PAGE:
Preferred by @sean_sako
Shoes: @maviccycling Cosmic Ultimate SL. ~ “The most comfortable and lightest shoe I have ever used, with phenomenal power transfer”
Helmet: The @lazersport Z1, “They have been doing helmets longer than anyone else. The Z1 is most probably the best fitting helmet out there for everyone due to its ingenious RollSys retention system. Superior ventilation and light weight makes this my go to helmet”
The rough and the smooth. I treated the quick bike to some @crankaliciously TLC before flying to Tenerife tomorrow morning. I’d forgotten just how ‘right’ this thing looks, especially rocking 65s. #BAAW
It's official. If you haven't had a chance to check out this years Tour Transalp route, make sure you do! 16 years later and it's still one of our favourite amateur stage races in Europe. What better way than to race with a full support team at your back. @Magicplacescycling
Aerodynamics has become a primary focus of our sport in terms of performance improvements, especially when it comes to our equipment. However our equipment only accounts for approximately 20% of our total aerodynamics; the remaining 80% is our body, so a big focus of mine when fitting for performance is the finding the sweet spot for sustainability in an aerodynamic position.
I have had the pleasure of working with many current and aspiring racers with a great range of experience in 2018, with some incredible results following our work together. But for those following my work, you may have noticed many clips displaying changes made within a position not commonly associated with bike fitting, so I want to explain it a little further:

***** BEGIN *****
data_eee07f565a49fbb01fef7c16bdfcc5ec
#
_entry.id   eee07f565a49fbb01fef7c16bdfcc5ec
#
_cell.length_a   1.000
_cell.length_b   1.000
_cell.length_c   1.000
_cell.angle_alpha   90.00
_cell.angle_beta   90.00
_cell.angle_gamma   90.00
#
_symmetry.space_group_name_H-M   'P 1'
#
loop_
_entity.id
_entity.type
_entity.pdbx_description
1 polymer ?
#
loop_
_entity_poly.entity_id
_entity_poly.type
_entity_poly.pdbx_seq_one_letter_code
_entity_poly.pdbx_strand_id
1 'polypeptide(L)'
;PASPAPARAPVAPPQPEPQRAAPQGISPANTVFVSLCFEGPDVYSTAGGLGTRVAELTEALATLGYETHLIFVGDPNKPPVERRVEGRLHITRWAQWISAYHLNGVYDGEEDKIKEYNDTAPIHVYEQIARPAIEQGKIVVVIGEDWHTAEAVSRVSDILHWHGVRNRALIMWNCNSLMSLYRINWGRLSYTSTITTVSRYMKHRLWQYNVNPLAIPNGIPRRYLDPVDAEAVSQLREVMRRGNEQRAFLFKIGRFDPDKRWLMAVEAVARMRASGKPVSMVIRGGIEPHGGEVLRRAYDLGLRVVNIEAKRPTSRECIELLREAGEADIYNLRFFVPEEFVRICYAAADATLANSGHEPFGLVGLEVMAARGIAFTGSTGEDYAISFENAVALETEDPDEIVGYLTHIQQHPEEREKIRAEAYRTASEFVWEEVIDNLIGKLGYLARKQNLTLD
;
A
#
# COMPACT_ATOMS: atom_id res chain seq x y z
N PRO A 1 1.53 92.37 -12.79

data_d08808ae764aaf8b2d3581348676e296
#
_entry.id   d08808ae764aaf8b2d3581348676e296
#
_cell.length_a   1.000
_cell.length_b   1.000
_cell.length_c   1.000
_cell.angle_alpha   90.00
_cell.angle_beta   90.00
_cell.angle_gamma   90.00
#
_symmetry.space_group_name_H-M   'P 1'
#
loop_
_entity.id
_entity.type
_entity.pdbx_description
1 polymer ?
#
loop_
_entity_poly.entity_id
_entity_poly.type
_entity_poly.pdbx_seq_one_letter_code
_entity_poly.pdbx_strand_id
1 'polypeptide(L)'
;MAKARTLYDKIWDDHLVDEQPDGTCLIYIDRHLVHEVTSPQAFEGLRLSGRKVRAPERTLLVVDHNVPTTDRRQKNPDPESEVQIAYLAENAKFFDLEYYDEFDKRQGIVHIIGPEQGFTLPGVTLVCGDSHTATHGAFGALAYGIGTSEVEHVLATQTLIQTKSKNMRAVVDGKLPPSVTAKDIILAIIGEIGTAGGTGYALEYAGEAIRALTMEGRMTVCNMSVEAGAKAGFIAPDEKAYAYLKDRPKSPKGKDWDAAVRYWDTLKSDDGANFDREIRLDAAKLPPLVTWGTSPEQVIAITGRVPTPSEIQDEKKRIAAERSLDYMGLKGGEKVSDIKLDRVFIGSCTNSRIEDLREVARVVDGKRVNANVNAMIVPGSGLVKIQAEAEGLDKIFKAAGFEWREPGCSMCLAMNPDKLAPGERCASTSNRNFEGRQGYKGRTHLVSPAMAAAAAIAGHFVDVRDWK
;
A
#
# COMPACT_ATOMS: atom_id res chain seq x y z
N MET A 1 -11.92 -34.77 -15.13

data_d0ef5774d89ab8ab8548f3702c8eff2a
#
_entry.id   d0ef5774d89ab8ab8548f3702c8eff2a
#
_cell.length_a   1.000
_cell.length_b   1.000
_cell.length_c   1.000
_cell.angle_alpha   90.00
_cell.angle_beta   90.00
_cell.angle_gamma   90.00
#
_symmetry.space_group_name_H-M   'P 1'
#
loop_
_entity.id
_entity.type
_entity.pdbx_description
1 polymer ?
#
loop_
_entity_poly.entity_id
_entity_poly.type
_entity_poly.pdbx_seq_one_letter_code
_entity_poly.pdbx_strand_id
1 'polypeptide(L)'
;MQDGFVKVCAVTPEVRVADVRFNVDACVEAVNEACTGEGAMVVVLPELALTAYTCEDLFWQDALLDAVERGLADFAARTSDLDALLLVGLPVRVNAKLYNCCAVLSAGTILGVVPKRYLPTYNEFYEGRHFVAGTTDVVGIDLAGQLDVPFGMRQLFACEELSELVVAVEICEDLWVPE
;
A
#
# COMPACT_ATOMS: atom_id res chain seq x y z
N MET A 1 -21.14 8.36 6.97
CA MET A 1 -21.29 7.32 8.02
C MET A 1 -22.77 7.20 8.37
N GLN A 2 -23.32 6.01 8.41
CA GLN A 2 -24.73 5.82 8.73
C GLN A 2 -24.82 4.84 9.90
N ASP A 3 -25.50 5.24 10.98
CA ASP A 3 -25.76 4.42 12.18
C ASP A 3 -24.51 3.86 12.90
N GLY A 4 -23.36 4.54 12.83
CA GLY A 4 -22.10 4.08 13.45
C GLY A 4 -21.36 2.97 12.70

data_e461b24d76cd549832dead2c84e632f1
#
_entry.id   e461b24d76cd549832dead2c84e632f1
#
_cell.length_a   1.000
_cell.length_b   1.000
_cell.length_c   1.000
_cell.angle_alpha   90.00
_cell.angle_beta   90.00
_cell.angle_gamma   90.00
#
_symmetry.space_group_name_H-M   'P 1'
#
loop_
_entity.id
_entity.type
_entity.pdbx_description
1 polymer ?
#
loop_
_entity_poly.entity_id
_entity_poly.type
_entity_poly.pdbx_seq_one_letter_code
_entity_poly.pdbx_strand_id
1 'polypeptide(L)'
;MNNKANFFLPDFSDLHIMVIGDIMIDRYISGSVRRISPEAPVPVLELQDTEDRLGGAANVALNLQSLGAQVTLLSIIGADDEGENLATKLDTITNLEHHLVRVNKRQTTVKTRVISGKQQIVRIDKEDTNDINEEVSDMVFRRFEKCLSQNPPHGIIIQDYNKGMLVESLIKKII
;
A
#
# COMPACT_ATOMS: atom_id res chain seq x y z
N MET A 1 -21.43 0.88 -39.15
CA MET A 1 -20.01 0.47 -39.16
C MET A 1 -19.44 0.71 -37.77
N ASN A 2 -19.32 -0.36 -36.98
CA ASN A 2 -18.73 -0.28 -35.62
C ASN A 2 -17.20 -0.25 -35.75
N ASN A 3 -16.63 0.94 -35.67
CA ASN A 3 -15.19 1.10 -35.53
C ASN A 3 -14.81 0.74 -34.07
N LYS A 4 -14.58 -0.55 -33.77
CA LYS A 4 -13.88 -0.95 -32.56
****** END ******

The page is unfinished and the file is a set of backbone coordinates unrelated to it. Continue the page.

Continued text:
🎬 1&2 - Wind tunnel testing in recent years has shown that the most aerodynamic position on a road bike is hold the top of your hoods with your forearms parallel to the ground. The reason behind this is the reduction of frontal area exposed to the wind, particularly your forearms when compared to riding on the drops.
🎬 3&4 - However, if this position is not refined to work within your functional limitations, frontal area can be heavily compromised and make this position difficult to sustain. This begs the question whether lower handlebars are better for aerodynamics. In many cases of fitting to this position, as demonstrated here by @russellhampton of @mgcyclinguk, I’ve regularly found bringing the handlebars higher to bring the bars up to a position with your functional limitations where you can rest your forearms onto the tops of the bars - this allows greater relaxation of your triceps and shoulders and enable you to focus more on head positioning, resulting in a lower and more sustainable body position on the bike.